California Nutmeg is one of the two species of so-called “stinking cedars” in this country. It is of the Yew family, pungent, aromatic and obtains its name from the resemblance of its thin-fleshed, pale yellowish-green seed-kernel to that of a nutmeg. The skin of this fruit is resinous and tough. The tree is usually of small size 35 to 50 feet high with a long twisted or irregular bent trunk 6 to 20 inches in diameter. Larger trees are sometimes found. The spreading branches are slender, and although they extend almost horizontally from the trunk, the tree is usually well shaped with a rounded crown. The ashy or yellowish-brown scaly bark is checked with fine furrows and is about one-half inch thick. The lance-shaped needles are stiff, flat and sharply pointed and when bruised (also true of the young bark) give off an ill-smelling, fetid odor from which the name “stinking cedar” or “stinking yew” is derived.
- California Nutmeg (Calif.)
- California False Nutmeg (Calif., lit.)
- California Torreya (Calif.)
- Coast Nutmeg (Calif., lit.)
- Nutmeg Tree (Calif.)
- Stinking Cedar
- Yew (Idaho)
This rather uncommon tree is found only in California along the borders of mountain streams of the Coast Range, from Santa Cruz County to Mendocino County and in the central and northern portion of the western slope of the Sierra Nevada. Another species of Torreya is also found in Georgia and Florida
The wood of California Torreya or Nutmeg very much resembles pine. It is soft, fine and close-grained, coarse but uniform in texture, moderately light in weight, clear light-lemon yellow in color, with a narrow, whitish to yellowish-white sapwood. It has no outstanding ﬁgure. It has an unpleasant pungent odor but, like the pine, is easily worked with tools.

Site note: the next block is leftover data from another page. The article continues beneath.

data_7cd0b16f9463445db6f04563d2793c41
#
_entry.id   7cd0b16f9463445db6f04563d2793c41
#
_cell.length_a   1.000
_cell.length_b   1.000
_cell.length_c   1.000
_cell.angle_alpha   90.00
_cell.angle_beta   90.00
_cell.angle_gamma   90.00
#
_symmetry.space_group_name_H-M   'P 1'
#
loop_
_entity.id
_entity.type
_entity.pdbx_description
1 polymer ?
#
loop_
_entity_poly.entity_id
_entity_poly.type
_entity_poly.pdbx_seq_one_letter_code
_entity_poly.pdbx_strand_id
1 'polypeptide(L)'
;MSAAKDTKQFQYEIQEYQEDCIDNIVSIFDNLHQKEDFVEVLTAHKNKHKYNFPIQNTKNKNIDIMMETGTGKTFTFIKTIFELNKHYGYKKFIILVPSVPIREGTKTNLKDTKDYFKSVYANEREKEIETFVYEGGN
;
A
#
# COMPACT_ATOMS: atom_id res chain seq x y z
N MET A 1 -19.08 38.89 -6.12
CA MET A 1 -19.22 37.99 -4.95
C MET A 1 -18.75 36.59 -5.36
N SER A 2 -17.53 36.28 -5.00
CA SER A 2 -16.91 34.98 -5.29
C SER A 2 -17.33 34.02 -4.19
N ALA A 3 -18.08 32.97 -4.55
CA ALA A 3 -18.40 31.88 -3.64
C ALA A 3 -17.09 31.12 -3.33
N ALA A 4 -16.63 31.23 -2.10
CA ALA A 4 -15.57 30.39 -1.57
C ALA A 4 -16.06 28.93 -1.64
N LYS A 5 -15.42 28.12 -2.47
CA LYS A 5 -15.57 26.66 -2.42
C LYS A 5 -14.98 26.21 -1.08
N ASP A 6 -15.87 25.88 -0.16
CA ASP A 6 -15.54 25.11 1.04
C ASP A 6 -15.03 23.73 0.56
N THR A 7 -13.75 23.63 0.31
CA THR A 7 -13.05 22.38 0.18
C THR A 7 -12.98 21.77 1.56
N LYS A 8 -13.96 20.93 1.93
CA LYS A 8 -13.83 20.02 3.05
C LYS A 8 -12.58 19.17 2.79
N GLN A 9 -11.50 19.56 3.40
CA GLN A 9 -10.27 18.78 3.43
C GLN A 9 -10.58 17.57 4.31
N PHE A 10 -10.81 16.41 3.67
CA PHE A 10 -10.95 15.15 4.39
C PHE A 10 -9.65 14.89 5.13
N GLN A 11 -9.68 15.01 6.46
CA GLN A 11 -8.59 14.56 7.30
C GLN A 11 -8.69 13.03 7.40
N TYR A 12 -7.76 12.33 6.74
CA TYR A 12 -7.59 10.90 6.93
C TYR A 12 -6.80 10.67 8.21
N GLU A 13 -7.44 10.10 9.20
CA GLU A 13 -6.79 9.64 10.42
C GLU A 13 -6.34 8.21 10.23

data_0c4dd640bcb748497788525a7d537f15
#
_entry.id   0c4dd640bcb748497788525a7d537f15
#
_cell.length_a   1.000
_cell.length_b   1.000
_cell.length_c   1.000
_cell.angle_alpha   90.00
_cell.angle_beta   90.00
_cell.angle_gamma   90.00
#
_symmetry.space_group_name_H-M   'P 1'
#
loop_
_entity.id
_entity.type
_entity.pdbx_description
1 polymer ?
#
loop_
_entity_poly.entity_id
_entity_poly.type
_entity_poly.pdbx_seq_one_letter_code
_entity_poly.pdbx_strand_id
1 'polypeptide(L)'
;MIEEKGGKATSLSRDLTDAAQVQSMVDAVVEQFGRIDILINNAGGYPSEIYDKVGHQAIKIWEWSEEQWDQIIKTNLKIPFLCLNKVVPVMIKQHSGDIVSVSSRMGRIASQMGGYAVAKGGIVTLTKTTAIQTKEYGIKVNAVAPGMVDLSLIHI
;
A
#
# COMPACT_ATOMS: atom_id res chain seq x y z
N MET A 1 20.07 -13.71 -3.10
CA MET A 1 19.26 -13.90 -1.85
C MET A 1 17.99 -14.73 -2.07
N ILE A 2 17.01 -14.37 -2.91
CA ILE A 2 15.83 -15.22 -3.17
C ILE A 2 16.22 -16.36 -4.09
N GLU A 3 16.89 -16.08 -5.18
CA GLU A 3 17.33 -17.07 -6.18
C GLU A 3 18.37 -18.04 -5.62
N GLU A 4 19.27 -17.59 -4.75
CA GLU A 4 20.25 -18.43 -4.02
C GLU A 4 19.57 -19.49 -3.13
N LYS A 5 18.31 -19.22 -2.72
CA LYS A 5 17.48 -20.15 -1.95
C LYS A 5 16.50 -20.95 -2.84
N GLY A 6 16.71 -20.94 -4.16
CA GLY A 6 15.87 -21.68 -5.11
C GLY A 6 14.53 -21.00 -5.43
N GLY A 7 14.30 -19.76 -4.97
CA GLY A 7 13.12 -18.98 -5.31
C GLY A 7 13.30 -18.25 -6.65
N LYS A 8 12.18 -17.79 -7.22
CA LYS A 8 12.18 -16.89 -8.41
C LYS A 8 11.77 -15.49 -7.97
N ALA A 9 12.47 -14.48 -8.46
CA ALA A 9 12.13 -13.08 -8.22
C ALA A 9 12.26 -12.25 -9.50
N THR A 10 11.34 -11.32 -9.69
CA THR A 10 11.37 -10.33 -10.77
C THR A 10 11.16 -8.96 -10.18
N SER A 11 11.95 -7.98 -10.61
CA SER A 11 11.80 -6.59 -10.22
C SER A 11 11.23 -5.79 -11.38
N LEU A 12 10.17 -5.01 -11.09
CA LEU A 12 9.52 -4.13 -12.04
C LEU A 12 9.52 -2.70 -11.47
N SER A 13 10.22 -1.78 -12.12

This is so rare that little if any use is made of it except in the local zones in which it is found. Where available, it is used for fence posts because of its extreme durability in contact with the soil. However, this wood has very good working qualities and an unusual color which should make it attractive for experimental use by the Home Craftsman in localities where the wood may be obtained.
|430||Torreya Californica Torrey
California Torreya Torreya californica, Crystal Cave trail, Sequoia National Park, California, USA.
Attribution: Sandy__R from Scotland, UK [CC BY 2.0 (https://creativecommons.org/licenses/by/2.0)]
|431||Torreya Californica Range Map
|432||145. Torreya Californica Torrey
Romeyn B. Hough's American Woods, Volume VI plate 145
Reference: Plate_145.Jpg (JPEG Image, 1862 × 2680 Pixels) - Scaled (34%). https://www.lib.ncsu.edu/specialcollections/forestry/hough/vlgimage/plate_145.jpg. Accessed 25 Aug. 2019.
|433||California Nutmeg Foliage
Reference: Torreya Californica (California Nutmeg). https://www.uniprot.org/taxonomy/89482. Accessed 25 Aug. 2019.